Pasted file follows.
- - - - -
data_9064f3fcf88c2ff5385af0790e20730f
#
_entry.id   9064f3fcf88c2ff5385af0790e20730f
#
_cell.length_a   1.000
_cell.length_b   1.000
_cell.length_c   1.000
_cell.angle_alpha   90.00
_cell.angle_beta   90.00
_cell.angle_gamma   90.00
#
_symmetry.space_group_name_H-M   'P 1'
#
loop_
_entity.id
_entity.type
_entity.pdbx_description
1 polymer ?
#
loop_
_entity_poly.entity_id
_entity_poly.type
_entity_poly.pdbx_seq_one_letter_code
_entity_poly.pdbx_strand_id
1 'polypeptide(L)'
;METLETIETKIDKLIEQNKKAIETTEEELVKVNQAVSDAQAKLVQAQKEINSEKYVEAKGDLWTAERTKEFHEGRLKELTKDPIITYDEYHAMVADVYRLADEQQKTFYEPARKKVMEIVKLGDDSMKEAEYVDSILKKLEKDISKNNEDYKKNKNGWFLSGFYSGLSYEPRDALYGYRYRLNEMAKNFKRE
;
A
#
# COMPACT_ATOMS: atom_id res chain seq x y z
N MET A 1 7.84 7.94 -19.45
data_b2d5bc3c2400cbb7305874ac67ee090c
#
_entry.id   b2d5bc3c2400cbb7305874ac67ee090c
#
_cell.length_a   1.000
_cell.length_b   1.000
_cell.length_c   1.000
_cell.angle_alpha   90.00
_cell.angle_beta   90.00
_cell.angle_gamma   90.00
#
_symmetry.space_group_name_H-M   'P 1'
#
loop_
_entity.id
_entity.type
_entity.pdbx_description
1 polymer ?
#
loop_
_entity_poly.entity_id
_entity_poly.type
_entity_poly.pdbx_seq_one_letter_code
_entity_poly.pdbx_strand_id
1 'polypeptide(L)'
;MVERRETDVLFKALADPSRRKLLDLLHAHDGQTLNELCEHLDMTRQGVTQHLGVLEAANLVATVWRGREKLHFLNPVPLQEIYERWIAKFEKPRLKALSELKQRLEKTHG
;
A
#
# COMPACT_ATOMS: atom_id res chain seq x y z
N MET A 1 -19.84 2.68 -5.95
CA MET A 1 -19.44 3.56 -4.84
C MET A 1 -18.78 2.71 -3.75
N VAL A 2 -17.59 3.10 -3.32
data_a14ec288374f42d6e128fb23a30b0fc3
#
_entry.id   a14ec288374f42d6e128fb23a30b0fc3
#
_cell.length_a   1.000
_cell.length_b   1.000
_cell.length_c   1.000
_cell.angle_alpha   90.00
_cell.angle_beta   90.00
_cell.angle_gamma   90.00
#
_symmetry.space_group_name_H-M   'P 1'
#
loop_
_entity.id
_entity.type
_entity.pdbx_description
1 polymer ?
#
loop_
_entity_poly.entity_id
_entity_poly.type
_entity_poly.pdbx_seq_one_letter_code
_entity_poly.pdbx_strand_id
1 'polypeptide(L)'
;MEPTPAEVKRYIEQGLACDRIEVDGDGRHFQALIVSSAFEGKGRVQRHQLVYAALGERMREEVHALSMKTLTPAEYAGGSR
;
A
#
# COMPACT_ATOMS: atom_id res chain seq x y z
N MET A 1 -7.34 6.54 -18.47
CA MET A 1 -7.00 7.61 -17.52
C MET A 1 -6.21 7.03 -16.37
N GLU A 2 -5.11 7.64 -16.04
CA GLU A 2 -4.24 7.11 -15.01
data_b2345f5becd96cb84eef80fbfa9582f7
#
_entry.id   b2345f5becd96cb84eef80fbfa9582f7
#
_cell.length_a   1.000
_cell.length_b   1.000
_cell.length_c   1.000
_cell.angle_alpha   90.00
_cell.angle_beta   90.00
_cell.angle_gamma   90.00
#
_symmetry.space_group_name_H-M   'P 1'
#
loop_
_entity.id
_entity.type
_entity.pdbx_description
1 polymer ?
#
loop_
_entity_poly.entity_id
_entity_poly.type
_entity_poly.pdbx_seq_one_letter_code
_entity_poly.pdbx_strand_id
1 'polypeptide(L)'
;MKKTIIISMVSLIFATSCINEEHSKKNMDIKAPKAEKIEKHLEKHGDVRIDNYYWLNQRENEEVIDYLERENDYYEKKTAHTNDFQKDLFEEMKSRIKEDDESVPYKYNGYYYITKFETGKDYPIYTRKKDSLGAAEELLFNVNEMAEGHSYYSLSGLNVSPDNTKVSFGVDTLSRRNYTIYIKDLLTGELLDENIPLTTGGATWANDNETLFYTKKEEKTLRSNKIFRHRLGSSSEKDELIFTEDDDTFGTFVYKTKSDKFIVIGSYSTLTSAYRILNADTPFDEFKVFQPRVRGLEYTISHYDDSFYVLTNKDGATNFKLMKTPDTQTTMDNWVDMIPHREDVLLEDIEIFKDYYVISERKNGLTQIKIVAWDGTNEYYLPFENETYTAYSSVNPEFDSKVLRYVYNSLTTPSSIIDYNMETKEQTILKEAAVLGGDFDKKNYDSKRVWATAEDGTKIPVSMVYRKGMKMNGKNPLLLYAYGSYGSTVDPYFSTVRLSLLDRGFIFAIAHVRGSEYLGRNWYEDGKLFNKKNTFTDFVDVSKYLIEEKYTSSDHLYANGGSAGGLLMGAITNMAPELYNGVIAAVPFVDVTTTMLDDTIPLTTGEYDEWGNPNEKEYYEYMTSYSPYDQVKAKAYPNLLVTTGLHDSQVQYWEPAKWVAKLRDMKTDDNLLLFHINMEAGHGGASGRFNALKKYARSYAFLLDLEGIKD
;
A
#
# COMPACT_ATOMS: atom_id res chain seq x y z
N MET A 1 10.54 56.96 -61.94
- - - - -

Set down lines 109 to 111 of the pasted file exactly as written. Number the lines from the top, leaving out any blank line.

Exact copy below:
_cell.angle_beta   90.00
_cell.angle_gamma   90.00
#